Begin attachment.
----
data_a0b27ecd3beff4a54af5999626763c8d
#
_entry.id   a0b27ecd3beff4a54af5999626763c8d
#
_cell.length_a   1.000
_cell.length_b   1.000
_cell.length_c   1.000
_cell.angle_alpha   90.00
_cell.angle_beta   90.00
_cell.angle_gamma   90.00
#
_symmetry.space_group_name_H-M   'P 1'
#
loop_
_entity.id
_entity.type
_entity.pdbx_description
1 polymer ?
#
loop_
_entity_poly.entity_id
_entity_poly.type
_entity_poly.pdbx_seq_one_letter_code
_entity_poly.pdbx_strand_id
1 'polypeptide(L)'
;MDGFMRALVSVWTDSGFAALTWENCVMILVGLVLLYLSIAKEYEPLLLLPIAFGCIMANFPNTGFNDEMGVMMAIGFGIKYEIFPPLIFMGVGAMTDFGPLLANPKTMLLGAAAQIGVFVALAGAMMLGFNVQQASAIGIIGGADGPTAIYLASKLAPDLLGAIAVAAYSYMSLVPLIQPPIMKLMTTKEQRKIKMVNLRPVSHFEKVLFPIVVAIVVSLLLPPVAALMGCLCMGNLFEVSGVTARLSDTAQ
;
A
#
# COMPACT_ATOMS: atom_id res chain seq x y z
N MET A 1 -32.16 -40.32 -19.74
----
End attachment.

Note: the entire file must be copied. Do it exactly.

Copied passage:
data_a0b27ecd3beff4a54af5999626763c8d
#
_entry.id   a0b27ecd3beff4a54af5999626763c8d
#
_cell.length_a   1.000
_cell.length_b   1.000
_cell.length_c   1.000
_cell.angle_alpha   90.00
_cell.angle_beta   90.00
_cell.angle_gamma   90.00
#
_symmetry.space_group_name_H-M   'P 1'
#
loop_
_entity.id
_entity.type
_entity.pdbx_description
1 polymer ?
#
loop_
_entity_poly.entity_id
_entity_poly.type
_entity_poly.pdbx_seq_one_letter_code
_entity_poly.pdbx_strand_id
1 'polypeptide(L)'
;MDGFMRALVSVWTDSGFAALTWENCVMILVGLVLLYLSIAKEYEPLLLLPIAFGCIMANFPNTGFNDEMGVMMAIGFGIKYEIFPPLIFMGVGAMTDFGPLLANPKTMLLGAAAQIGVFVALAGAMMLGFNVQQASAIGIIGGADGPTAIYLASKLAPDLLGAIAVAAYSYMSLVPLIQPPIMKLMTTKEQRKIKMVNLRPVSHFEKVLFPIVVAIVVSLLLPPVAALMGCLCMGNLFEVSGVTARLSDTAQ
;
A
#
# COMPACT_ATOMS: atom_id res chain seq x y z
N MET A 1 -32.16 -40.32 -19.74